How do you oversee 500,000 “orange-blooded” associates who work at The Home Depot in the U.S., Canada and Mexico and grow the ranks at the same time, all during a pandemic? The DIY megastore has looked to technology to navigate those challenges, ultimately taking matters into its own hands by writing its own HR tech code—allowing the company to expand hiring to meet rising demand and enable 120,000 internal moves, despite the challenges of COVID-19. HRE recently spoke with Eric Schelling, vice president of talent acquisition at The HomeDepot, to find out how it takes on employee retention, why it builds its own TA solutions and what is on his IT wishlist.
HRE: What is your biggest challenge for 2022: employee retention? DEI initiatives?
Schelling: As we look ahead to the coming year, we don’t expect the war for talent to slow down. There are less job seekers on the market than there have been in years past, so we’re seeing a supply and demand issue in the competition for talent. At the same time, as the market has gotten more competitive, our business has grown significantly as customers have taken on more projects in their homes, so we’ve had a sustained need to hire at high volumes. To stay competitive in this new landscape, we’ve adapted quickly with a continued focused on taking care of our associates and investing in them and their career growth. Our associate experience is built on our core values, and we’ve found that the strength of our culture has been critical to our success in hiring and retaining top talent in the current climate.
Related: How Macy’s hopes to drive employee retention with upskilling
HRE: What technology do you use for talent acquisition? Do you use AI, for example?
Schelling: With a company of our size, we’ve found that few technology vendors in our space are truly prepared for our scale and complexity. We’re fortunate to have a top-notch technology team at The Home Depot that writes 90% of its code in-house and has been pivotal in building innovative solutions that power many of the components of our candidate experience. For example, our technology team built the homegrown technology for the centralized model we use to staff our stores. This solution enables a customer-back candidate experience that is efficient for our hiring teams and quick and easy for job seekers.
HRE: How is Home Depot tracking the vaccination status of its employees?
Schelling: We’re reviewing OSHA’s ETS and working through the details of how we’ll comply with the standard. We’re communicating regularly with our associates to gather information on COVID-19 vaccination status, encourage vaccination, and provide information and resources to make it easier for our associates to get the vaccine.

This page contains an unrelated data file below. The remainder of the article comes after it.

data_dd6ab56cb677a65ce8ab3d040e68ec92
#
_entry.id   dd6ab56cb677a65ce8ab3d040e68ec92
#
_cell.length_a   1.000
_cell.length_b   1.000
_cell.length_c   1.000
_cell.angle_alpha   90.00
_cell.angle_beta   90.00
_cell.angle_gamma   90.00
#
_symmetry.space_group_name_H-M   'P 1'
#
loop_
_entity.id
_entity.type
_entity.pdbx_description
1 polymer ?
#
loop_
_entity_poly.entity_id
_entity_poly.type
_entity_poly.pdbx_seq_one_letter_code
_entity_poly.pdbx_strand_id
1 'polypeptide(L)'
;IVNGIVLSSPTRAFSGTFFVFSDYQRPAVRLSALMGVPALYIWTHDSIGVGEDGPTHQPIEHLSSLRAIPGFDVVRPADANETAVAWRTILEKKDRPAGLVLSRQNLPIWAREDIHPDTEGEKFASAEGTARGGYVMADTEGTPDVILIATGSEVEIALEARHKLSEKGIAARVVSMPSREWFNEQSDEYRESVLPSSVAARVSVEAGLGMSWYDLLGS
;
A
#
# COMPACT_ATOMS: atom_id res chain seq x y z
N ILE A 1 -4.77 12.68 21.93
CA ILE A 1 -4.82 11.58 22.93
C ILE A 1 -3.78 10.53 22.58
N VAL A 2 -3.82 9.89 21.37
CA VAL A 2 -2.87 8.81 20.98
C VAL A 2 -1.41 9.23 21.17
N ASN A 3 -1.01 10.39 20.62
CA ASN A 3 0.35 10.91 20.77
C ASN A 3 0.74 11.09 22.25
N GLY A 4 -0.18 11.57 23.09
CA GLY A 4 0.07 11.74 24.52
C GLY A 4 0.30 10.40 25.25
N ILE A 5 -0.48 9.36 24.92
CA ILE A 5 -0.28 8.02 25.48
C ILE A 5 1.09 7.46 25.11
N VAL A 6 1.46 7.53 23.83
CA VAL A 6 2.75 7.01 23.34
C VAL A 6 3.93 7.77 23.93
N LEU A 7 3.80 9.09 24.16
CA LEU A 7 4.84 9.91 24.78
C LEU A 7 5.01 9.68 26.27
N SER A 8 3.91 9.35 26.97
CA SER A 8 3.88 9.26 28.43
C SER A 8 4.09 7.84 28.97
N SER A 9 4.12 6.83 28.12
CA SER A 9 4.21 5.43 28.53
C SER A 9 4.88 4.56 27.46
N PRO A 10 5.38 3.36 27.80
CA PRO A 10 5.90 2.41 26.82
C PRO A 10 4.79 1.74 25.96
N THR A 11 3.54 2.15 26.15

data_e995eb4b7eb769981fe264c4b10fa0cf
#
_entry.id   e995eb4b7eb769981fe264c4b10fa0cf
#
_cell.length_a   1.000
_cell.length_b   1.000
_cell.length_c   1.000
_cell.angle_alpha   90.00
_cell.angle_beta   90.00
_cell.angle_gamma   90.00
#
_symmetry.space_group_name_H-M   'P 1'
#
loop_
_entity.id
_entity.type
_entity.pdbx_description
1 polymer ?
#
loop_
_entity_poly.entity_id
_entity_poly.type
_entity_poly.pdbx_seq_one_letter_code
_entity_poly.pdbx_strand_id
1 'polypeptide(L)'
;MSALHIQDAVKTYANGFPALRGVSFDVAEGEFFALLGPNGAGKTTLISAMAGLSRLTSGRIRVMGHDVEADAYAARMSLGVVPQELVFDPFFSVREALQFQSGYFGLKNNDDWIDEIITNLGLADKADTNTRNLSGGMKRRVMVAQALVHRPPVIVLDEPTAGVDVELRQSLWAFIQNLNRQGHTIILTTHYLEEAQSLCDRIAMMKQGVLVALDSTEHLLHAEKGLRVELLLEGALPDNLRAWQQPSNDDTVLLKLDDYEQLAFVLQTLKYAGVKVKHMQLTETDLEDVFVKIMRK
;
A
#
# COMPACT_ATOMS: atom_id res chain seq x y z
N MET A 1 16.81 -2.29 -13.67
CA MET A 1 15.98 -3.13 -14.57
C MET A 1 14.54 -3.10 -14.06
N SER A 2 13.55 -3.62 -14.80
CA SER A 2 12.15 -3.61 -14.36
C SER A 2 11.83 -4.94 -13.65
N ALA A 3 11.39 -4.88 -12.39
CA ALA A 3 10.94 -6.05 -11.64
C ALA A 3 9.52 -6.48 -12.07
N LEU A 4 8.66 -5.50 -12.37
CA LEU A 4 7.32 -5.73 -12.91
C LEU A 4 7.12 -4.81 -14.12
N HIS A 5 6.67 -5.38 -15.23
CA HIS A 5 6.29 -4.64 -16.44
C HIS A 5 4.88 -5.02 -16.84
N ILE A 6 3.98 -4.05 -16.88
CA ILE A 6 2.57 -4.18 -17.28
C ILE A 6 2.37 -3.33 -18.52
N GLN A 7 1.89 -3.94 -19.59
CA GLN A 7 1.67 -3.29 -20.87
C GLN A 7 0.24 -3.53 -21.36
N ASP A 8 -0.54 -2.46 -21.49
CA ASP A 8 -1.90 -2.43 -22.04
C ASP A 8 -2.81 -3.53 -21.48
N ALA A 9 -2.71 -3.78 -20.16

HRE: Are you dealing with the Great Resignation? What steps have you taken to retain talent?
Schelling: We’ve all seen the data from the Department of Labor about resignations across the country. No company is immune to turnover. But I do believe it’s been a bit sensationalized. Top talent has options, they always have. Ultimately, it comes down to what talent brings to the company and what the company can do for the talent.
At The Home Depot, we differentiate ourselves with our values-based culture, which means we take care of our associates first. This comes to life in so many ways. For example, we invested more than $1 billion in our associates during the earlier days of the COVID-19 pandemic; we offer upskilling programs like our Orange Method program that teaches hourly associates from our stores and distribution centers to become software developers on our technology team, and we have a strong promote-from-within mindset—90% of our store leaders started as hourly associates.
Additionally, over the last three years, associates have received more than $1 billion in success sharing awards, and we are regularly recognized as one of the best companies to grow a career. In fact, last year, we celebrated 120,000 internal career moves.
See also: 4 reasons global HR tech investment is surging in 2021
HRE: Do you have a technology wish list?
Schelling: Building a customer-back candidate experience has been a pillar of our strategy for years. But to truly be customer-back, I’d love to see a solution that makes it incredibly easy for job seekers to apply to multiple companies at the same time using a universal application. People have gotten used to the ease of ordering groceries from a variety of retailers through delivery companies, securing transportation from an array of drivers through rideshare services or choosing content to view from many creators.
These technologies make it so easy. Nothing is that simple for job seekers, but hopefully one day it will be.